Oh I agree .I plan on only using this for my 223 for varmints /squirrels and coyotes.If it was well kept I would think it would be fine. The problem is that you don't know how well it's been kept for 37 years.
If you decide to use it, I would use it for target shooting and not for hunting. You don't want to take any chances on the powder when you may be looking at the animal of a lifetime.
Well I am not a certified powder-ologist, but can tel you this, when I opened the cans which I had found that were bad, there was no doubt about the orange smoke colored cloud that came out of it. Didn't have to smell it, didn't have to ask anyone, and didn't have to be told to get rid of it. It was VERY definitive, orange smoke rising from a bottle of powder just ain't right, no matter who's brand it is.How much dust is too much? Any?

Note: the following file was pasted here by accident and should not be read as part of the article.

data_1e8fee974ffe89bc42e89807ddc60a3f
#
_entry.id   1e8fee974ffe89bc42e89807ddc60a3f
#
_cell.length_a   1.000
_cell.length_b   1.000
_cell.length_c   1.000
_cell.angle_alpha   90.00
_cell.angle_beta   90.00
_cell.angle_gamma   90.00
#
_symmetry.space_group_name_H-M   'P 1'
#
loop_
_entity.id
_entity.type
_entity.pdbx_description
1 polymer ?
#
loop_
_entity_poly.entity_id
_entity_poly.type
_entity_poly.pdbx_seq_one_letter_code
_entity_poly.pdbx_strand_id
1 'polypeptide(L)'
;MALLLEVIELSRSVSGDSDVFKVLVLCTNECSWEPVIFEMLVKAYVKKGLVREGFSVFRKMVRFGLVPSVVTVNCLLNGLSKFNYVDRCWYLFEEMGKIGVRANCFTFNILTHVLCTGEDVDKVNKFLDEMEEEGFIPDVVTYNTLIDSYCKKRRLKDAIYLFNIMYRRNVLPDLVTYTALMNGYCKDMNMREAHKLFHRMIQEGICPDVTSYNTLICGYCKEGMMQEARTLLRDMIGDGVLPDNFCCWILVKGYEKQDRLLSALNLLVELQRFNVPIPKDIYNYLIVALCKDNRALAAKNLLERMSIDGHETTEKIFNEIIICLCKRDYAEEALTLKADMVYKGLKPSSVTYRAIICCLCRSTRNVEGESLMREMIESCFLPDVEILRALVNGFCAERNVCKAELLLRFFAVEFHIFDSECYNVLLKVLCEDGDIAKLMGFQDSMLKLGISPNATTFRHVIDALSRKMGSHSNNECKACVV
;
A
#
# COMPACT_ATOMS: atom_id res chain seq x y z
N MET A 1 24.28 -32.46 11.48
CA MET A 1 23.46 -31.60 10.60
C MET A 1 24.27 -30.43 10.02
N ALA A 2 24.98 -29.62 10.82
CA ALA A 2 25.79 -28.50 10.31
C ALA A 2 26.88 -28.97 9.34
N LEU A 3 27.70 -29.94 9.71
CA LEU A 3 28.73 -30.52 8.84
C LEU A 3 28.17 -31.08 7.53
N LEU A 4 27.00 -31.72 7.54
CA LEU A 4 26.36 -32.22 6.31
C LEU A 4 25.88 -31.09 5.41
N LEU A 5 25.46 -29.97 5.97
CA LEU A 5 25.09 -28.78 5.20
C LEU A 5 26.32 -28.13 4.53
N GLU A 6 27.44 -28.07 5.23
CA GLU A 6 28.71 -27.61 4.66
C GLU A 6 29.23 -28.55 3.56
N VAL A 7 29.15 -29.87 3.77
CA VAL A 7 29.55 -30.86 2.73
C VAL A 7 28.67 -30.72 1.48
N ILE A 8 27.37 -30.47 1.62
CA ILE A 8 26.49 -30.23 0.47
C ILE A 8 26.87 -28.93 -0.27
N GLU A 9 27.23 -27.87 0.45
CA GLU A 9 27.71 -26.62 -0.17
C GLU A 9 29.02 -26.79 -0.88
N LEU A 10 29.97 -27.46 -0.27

A friend gave me a can of Green Dot a few years ago. He had kept it in the garage. Noticed as I was pouring it in the measure, a very small amount of dust came up.
Didn't see any red, or smell anything funny. I've noticed very old powder may not have any smell at all (still have some WWII surplus 4831 around here, somewhere).
Curious about what the powder-ologists may have to say. I have not yet fired any of the Green Dot loads. They are reduced loads for my .338 Win Mag with cast bullets, if that matters.